The new chairman of the House District Committee paid a call on the new mayor of Washington yesterday, promising to be "an advocate, not an overseer, of District affairs."

After decades in which city officials have trooped up to Capitol Hill to plead for help from an often-skeptical Congress, Rep. Ronald V. Dellums came down to the District Building for what he called a "more than symbolic" visit to Mayor Marion S. Barry's office. "It was important to travel here and meet... on the people's turf," he said.

Dellums and Barry issued no dramatic pronouncements on the issues they discussed yesterday -- which included the city's pension problems, the size of the federal contribution to the D.C. budget, and the eternal debate over a commuter tax -- but both seemed optimistic that a corner had been turned in city-federal relations.

When their 45-minute meeting was over, Dellums voiced admiration for Barry as "one of the most exciting politicians in the county," and Barry said Dellums' visit marked "a new partnership, a new relationship between... the District government and Congress."

Although Dellums was elected to his new post only four days ago, city officials and House colleagues are already predicting that this lean, tall immaculately groomed California Democrat will make his presence felt in D.C. affairs.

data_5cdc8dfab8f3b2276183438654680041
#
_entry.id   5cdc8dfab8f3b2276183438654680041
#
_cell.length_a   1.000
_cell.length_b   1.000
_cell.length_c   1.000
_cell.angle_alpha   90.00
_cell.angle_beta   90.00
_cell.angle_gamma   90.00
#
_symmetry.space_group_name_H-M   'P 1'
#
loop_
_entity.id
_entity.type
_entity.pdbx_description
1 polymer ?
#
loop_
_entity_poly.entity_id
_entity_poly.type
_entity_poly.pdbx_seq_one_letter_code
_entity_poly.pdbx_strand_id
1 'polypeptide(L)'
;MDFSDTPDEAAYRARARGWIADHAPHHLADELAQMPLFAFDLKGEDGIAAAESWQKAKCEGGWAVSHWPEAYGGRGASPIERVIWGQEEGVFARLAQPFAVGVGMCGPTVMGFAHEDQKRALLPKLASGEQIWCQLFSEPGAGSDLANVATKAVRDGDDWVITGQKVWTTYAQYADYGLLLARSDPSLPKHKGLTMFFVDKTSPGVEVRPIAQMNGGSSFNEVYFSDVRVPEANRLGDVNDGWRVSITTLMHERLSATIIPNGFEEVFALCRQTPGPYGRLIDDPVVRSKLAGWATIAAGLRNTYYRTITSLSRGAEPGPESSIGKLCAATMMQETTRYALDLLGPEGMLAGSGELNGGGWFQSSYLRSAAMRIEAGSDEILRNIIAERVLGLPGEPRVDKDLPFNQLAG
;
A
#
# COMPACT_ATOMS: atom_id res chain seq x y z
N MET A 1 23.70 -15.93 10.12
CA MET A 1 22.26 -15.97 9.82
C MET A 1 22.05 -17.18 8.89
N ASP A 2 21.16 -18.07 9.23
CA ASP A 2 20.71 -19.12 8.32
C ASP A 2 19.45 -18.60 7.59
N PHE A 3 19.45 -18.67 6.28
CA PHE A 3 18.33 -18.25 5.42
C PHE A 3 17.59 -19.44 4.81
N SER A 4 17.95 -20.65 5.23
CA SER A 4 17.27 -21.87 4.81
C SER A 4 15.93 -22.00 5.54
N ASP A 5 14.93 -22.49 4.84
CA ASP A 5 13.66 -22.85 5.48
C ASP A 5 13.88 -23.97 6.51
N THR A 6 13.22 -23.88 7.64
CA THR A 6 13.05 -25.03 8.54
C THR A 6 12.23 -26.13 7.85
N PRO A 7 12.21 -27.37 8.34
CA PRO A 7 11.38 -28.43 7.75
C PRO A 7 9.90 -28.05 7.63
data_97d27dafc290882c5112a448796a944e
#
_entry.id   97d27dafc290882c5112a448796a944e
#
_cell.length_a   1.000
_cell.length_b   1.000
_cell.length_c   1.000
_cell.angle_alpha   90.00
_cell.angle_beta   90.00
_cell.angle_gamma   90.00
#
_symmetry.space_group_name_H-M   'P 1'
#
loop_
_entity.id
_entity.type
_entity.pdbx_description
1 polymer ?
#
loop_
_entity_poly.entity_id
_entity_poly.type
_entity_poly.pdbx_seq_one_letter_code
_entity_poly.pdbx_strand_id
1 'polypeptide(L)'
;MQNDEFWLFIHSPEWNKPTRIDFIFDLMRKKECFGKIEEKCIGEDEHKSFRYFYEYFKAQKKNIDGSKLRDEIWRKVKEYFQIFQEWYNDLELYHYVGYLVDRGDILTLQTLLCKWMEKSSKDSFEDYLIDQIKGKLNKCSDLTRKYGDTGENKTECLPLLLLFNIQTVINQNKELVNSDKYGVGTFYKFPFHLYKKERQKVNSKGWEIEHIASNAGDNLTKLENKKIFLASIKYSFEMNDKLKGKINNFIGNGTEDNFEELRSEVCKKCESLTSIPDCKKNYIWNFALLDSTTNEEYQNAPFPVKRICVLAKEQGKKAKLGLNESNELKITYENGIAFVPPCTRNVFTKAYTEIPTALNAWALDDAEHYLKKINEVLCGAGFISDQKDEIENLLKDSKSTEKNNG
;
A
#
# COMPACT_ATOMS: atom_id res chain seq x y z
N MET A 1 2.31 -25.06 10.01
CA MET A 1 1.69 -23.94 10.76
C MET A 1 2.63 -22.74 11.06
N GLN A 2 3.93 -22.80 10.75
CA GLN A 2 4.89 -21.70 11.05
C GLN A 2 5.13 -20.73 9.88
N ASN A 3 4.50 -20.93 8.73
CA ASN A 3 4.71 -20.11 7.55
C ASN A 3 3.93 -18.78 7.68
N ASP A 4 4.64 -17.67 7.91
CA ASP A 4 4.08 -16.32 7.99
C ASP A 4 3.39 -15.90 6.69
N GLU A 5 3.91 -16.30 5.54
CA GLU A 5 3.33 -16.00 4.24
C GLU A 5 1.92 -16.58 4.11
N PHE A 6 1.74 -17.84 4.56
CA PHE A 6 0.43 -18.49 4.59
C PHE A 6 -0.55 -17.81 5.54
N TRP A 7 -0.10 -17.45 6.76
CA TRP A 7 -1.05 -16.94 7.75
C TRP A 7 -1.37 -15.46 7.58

Rep. Herbert E. Harris II (D-Va.), a fellow liberal committee member, predicts chairman Dellums will be "active, out front."

Rep. Stewart B. McKinney (R-Conn.), the ranking minority member, sees Dellums turning the District committee into an "urban showcase," a prospect that, needless to say, conservative House members do not relish.

Dellums is one of a very few members of Congress who not only live in the city, but send their children to its public schools. He and his wife Leola (Roscoe) have two children in junior high school and one in high school here. They live in Northwest Washington, west of Rock Creek Park of Military Road.

With eight years of congressional seasoning behind him, the former Berkeley social worker, street activist and city councilman brings to the committee a zeal for the work shared by few of his colleagues.

"These guys aren't exactly falling over themselves to come aboard," said Dellums on Wednesday, wondering aloud whether the committee's size should be reduced to make it easier to get a quorum.

The 43-year-old Dellums ascends to a position most recently occupied by convicted Rep. Charles C. Diggs Jr. (D-Mich.), who often seemed more interested in Africa than Anacostia, and before that by John McMillan (D-S.C.; now retired) who struggled to maintain what critics saw as the colonial status-quo here while preserving tobacco support prices back home.

Dellums' interest in local affairs dates back to his first term in the House, when, after the antiwar May Day protests of 1971, he sued the city on behalf of 1,200 arrested protesters.

When George Washington University announced plans to abandon sponsorship of its Urban Law Institute, a training ground for black lawyers, he denounced the decision as "ractst." When Dellums was arrested in the May Day demonstrations, he said one policeman had struck him with a club. "They didn't give a damn about the fact that I was a congressman -- I'm a nigger," he explained.

When televising of House sessions was debated last year, Dellums implored members to use in-house production crews, denouncing the commercial networks as "white, male dominated."